A lot of people have never heard of Warren Zevon. Most that do know only his song “Werewolves of London.” But more discerning music fans know Zevon has a long trail of albums that span from the early 70’s through 2003. Some songs were harsh, some were melodic, some were funny and many were very dark. He was kind of an acquired taste.
He had a brief renaissance in the mid 80’s, but most of his catalog barely registered on the sales charts. You really had to seek out his music if you wanted to hear it.
In 2002, Zevon was diagnosed with an inoperable lung cancer and given 6 months to live. He immediately went into the recording studio and began writing songs and working on what would be his final and best album, “The Wind.”
I didn’t know about any of this at the time. I’d heard on the news that he’d died, but that was it.
Sometime in 2004, I was sitting around flipping channels and I came across a VH-1 special about Zevon’s last album. It seems that once the word got out that Zevon’s final project, his music business buddies showed up en masse to contribute to the album. Bruce Springsteen, Don Henley, Joe Walsh, Timothy B. Schmidt, Billy Bob Thornton, Dwight Yoakum, Tommy Shaw, Emmylou Harris, Tom Petty, Jackson Brown, David Lindley and Jim Keltner all came to sing, play and say their goodbyes.
The show was just fascinating, as it chronicled not only the creation of the album but the last months of Warren Zevon. He was given 6 months to live, but he lived 6 months past that, working on his project the whole time. He lived just long enough to see the birth of his twin grandsons.
The music itself was incredible, exploring the spectrum of emotion as one expires. The whole special was just wrenching to watch (when it wasn’t hilarious). When it was over, I logged into Amazon.com immediately to buy the CD. And the day that VH-1 special became a DVD, I got that too.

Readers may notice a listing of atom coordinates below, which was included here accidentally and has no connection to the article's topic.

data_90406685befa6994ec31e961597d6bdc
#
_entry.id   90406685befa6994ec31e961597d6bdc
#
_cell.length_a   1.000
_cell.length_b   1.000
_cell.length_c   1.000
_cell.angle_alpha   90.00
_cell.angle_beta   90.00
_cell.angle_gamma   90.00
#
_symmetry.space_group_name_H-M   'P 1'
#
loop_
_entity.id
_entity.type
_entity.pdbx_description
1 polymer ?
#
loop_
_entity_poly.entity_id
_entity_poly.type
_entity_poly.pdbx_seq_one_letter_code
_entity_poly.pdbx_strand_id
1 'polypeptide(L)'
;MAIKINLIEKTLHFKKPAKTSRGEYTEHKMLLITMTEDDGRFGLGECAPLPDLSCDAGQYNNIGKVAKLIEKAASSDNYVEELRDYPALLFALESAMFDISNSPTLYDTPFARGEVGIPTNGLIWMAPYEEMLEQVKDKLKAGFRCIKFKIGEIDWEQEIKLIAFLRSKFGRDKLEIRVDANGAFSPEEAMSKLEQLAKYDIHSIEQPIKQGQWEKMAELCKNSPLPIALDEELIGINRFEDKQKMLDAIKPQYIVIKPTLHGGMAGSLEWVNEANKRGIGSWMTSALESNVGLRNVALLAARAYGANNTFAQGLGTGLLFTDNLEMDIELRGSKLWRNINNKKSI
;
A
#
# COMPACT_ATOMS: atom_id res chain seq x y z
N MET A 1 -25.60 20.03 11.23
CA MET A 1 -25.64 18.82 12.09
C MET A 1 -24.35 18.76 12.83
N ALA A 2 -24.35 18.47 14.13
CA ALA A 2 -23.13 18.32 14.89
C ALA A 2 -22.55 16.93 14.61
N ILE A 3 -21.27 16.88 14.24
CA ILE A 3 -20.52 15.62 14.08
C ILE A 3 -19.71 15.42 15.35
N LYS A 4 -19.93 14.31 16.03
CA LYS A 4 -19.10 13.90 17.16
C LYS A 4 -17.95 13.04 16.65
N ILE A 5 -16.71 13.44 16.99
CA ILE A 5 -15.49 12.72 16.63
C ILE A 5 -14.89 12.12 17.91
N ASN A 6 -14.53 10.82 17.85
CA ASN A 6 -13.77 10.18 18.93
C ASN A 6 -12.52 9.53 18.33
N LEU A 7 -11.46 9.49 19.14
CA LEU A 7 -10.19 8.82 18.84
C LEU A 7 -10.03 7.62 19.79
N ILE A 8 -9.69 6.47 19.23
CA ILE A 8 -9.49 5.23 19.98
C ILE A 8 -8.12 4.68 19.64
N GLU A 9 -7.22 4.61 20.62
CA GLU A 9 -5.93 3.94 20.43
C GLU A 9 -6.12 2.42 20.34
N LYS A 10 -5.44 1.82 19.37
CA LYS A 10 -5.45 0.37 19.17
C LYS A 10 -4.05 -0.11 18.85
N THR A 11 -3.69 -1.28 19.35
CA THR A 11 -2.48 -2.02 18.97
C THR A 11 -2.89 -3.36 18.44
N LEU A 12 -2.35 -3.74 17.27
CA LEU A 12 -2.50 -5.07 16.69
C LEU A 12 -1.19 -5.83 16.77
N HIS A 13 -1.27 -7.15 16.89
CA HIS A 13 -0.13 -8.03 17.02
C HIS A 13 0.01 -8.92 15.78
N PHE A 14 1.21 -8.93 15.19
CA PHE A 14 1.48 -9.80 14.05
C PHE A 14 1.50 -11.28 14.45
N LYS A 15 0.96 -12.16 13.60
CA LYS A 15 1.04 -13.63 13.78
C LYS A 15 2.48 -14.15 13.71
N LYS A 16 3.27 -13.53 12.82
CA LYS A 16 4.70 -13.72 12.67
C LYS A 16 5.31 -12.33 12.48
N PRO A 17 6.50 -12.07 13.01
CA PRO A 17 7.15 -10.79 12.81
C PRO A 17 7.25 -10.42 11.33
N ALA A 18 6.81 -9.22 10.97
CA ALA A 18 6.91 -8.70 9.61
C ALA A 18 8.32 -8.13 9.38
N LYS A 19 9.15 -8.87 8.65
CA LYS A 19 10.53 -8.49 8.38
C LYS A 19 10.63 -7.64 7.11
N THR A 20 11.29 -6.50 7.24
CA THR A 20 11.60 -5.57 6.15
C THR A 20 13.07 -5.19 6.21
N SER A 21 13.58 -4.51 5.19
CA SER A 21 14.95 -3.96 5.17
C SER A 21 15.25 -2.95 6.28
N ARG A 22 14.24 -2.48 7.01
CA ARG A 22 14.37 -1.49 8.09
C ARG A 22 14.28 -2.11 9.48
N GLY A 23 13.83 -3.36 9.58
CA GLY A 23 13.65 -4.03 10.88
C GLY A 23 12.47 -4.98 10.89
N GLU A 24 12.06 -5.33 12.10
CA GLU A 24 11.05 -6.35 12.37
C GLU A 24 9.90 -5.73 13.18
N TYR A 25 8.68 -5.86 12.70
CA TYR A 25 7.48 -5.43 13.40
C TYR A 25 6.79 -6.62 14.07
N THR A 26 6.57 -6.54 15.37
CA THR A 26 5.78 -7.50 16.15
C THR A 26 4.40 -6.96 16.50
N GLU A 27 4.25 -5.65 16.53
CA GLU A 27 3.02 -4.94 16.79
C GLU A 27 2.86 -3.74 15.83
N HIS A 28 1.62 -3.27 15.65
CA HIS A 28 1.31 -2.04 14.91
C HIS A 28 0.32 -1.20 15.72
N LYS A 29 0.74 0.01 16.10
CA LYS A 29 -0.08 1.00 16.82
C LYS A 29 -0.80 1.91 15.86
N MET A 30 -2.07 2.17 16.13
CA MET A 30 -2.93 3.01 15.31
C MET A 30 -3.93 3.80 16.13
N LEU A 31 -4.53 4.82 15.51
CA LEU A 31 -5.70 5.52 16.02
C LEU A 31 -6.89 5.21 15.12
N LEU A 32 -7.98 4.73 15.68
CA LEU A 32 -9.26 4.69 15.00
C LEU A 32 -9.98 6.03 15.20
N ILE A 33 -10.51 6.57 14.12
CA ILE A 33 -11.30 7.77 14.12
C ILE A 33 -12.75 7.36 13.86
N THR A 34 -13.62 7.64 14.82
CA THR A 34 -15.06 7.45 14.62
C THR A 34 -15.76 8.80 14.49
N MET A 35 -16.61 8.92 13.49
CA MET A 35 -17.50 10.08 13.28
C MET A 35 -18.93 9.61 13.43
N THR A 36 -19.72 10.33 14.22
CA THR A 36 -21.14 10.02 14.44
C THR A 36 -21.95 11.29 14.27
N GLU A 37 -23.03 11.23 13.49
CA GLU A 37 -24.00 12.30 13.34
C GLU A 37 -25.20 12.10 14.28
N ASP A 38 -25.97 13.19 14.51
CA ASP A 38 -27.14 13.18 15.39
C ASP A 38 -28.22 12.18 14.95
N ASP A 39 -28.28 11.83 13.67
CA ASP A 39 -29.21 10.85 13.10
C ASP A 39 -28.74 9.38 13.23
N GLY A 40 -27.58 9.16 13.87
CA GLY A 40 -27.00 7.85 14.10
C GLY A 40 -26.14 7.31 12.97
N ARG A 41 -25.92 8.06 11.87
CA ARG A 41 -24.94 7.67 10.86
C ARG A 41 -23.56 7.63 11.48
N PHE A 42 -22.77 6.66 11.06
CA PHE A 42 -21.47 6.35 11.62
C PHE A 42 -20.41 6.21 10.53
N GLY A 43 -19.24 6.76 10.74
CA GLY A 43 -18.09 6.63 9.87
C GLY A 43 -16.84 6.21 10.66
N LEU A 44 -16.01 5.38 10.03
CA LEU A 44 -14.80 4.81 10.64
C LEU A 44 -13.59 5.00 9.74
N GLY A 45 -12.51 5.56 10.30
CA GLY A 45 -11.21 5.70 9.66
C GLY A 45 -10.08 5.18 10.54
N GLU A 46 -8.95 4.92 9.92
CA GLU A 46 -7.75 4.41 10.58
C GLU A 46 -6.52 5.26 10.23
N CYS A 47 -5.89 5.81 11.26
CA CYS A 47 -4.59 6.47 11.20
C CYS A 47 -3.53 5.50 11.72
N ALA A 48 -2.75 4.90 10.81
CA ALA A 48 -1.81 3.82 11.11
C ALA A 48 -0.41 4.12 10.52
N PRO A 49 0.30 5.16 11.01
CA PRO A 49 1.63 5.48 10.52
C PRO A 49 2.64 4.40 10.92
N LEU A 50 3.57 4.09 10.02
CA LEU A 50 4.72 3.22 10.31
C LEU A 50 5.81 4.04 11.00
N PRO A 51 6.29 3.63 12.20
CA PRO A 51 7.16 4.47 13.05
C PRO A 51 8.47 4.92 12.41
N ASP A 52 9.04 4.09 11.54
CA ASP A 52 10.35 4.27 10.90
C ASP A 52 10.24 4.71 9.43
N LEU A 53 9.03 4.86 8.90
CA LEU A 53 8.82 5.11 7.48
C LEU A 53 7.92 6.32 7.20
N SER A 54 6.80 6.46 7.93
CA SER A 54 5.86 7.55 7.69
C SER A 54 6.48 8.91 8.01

So why am I talking about Warren Zevon and “The Wind” today? The answer is my previous post. It was my buddy Brill that turned me onto Zevon back when we were in high school. In my mind, Brill and Zevon are intertwined. I wasn’t there for Brill’s last days, but I could watch Zevon’s.
There was one song that was especially affecting. “Keep Me in Your Heart” was the first song he wrote for “The Wind” but the last one recorded. He sang it in his living room, on the couch, because he was too weak to make it out to the studio. I always imagine it as being from Brill, to the wife he left behind. It took months before I could listen to the song without choking up.
During the time of his illness, Zevon went on the Letterman show for one last performance and in the course of their conversation with his old friend, he said that one of the things he’d learned by having a fixed amount of time left, is you had to “enjoy every sandwich”.
After Zevon’s death, a number of his friends came together and recorded a tribute album of his songs, and that was the title: “Enjoy Every Sandwich: The Songs of Warren Zevon.”
Through this post and the last, I guess that’s what I’m trying to say. We never know what’s around the corner. Let your loved ones know what they mean to you, and find the joy in your life as your travel through it. In other words, enjoy every sandwich.
Now, as of the next post, I’ll be done with this depressing stuff and will resume my customary jockularity.